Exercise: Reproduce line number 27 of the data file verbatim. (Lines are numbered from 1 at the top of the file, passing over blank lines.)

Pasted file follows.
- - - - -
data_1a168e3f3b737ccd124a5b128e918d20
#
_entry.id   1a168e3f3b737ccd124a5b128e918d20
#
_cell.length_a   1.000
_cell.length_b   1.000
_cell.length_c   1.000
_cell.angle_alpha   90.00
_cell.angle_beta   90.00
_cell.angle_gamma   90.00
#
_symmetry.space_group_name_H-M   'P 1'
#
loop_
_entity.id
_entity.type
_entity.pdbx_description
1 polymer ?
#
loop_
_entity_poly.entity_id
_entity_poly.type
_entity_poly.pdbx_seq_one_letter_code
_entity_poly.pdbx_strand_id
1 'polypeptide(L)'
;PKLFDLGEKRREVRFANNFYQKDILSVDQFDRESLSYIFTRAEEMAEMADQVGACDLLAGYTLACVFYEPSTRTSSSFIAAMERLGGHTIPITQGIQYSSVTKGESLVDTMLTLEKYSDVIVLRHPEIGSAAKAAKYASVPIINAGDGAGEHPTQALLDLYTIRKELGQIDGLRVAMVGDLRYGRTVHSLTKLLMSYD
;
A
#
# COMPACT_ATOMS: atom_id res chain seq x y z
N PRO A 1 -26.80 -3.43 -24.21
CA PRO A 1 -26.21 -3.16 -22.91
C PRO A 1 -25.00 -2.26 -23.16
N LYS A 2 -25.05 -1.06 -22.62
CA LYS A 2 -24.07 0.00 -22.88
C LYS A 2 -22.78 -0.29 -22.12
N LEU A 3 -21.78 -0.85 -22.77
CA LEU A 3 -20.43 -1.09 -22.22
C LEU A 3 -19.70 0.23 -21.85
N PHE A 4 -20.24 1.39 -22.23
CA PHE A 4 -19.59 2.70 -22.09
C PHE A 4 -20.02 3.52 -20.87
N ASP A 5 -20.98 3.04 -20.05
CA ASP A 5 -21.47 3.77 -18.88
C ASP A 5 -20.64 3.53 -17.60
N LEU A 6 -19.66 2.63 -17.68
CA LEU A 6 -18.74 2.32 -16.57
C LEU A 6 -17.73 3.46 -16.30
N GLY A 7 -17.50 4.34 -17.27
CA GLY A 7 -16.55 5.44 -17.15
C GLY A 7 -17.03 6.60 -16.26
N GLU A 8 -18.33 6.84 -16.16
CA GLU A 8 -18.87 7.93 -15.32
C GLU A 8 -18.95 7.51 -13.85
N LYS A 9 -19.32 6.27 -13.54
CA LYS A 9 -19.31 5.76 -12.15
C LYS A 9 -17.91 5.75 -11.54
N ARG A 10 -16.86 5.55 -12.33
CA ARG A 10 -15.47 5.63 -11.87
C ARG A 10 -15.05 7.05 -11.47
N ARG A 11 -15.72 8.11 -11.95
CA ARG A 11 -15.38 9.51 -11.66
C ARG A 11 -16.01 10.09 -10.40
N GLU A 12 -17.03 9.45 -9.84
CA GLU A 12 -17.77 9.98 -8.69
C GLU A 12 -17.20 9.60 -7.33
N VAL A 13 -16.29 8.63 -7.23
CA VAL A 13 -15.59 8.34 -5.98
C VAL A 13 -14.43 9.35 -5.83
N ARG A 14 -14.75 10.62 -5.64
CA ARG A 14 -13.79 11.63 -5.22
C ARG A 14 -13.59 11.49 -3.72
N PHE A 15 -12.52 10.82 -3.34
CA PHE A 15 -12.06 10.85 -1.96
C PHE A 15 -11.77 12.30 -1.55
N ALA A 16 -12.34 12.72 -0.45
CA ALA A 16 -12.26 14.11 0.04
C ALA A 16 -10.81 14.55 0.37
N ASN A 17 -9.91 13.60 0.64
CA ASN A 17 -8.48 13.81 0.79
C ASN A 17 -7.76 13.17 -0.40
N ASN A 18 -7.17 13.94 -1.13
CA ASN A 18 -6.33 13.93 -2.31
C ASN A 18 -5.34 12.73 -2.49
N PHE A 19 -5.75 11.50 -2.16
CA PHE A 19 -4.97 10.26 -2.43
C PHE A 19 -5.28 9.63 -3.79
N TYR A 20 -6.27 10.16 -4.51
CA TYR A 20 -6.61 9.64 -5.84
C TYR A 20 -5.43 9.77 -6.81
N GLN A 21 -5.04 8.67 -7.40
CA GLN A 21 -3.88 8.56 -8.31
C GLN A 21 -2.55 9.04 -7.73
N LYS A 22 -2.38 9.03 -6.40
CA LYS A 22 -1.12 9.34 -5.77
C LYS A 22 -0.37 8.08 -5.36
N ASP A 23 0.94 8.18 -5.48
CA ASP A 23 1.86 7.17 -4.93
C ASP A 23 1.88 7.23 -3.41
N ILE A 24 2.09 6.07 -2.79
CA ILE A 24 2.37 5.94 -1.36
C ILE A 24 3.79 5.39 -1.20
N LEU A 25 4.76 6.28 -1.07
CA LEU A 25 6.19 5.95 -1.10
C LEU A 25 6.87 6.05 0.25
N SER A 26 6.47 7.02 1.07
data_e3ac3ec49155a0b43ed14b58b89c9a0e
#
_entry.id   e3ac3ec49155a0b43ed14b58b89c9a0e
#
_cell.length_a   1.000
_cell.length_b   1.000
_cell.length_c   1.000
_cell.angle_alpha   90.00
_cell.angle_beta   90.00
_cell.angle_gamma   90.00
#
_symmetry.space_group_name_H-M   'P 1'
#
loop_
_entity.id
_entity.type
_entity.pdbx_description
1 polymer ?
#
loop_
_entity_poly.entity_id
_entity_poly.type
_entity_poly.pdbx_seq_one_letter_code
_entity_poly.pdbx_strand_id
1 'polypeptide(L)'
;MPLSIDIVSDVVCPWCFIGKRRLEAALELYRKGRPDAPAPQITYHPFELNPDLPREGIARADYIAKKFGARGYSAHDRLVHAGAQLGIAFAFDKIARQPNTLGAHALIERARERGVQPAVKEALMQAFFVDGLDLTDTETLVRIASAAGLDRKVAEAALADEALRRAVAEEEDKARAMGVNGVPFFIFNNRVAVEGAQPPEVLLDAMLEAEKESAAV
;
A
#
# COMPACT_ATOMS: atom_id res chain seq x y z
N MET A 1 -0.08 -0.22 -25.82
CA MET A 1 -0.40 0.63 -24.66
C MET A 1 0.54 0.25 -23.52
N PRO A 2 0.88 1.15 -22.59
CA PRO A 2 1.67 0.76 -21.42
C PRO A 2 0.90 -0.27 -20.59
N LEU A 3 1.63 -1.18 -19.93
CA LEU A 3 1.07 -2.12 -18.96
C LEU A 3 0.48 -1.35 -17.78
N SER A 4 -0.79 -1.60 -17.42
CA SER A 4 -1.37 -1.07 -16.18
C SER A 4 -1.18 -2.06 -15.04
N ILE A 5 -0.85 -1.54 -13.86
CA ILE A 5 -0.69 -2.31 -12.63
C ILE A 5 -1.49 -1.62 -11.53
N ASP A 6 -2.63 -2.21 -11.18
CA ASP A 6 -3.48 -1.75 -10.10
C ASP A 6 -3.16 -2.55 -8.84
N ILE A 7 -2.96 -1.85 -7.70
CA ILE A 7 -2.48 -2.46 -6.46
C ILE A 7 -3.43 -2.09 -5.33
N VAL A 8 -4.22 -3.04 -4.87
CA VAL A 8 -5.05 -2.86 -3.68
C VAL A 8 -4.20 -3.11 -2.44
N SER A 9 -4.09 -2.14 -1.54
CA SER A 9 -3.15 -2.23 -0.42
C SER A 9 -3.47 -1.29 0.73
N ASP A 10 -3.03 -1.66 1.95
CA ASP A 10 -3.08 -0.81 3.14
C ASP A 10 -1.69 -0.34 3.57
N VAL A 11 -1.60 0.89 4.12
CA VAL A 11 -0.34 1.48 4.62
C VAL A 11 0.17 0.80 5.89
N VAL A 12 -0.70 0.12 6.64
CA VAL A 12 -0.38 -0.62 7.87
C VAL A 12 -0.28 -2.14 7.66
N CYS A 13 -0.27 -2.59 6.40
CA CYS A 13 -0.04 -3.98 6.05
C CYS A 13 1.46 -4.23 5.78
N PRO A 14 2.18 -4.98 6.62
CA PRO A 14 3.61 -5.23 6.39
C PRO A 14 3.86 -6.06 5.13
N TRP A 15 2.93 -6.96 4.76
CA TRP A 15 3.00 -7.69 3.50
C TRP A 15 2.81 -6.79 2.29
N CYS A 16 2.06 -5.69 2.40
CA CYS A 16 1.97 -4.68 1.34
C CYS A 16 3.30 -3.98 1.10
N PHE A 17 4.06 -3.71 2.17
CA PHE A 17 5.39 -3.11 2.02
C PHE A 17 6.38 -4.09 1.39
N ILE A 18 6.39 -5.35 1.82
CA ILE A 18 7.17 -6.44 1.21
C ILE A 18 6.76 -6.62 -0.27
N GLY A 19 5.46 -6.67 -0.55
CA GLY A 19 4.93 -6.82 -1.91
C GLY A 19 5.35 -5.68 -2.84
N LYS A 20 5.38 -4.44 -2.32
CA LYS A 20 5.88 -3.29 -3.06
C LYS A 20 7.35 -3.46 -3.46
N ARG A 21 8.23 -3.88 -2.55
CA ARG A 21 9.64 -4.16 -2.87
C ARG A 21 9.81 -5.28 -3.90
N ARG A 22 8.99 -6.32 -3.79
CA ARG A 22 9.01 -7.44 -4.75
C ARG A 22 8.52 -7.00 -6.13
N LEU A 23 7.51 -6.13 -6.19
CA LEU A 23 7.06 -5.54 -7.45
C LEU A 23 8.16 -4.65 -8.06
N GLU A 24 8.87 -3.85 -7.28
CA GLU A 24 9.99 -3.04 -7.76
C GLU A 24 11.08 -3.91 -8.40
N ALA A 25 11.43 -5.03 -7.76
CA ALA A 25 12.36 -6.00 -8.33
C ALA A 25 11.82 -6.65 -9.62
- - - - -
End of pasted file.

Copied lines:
;